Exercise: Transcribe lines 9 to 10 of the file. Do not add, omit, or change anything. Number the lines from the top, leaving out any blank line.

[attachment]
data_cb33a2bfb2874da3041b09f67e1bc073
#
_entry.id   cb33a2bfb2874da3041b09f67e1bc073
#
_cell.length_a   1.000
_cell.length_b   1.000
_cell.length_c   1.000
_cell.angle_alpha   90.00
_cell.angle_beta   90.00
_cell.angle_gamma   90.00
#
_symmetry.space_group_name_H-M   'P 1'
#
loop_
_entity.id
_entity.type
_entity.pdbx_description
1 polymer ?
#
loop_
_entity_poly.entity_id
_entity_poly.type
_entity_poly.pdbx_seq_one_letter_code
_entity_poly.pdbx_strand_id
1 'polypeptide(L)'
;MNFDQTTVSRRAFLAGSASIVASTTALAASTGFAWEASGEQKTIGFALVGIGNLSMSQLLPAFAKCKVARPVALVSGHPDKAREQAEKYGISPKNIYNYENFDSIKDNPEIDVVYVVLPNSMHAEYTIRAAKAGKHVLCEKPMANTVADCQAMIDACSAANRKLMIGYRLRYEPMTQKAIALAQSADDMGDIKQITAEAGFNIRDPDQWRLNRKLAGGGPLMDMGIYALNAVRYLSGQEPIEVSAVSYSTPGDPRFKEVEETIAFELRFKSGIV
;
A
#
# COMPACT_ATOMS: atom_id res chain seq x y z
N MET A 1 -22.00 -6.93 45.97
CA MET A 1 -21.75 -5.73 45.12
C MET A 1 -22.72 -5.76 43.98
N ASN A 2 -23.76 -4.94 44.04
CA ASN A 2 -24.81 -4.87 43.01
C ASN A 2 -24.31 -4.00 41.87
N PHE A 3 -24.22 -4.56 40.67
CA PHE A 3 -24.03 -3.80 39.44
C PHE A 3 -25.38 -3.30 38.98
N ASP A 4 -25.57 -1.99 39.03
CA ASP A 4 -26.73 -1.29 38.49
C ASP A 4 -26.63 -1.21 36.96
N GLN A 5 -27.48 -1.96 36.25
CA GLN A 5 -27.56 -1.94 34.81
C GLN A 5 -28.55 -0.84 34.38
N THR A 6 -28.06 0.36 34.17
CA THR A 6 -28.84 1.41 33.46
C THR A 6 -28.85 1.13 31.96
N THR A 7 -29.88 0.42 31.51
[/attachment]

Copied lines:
_cell.angle_beta   90.00
_cell.angle_gamma   90.00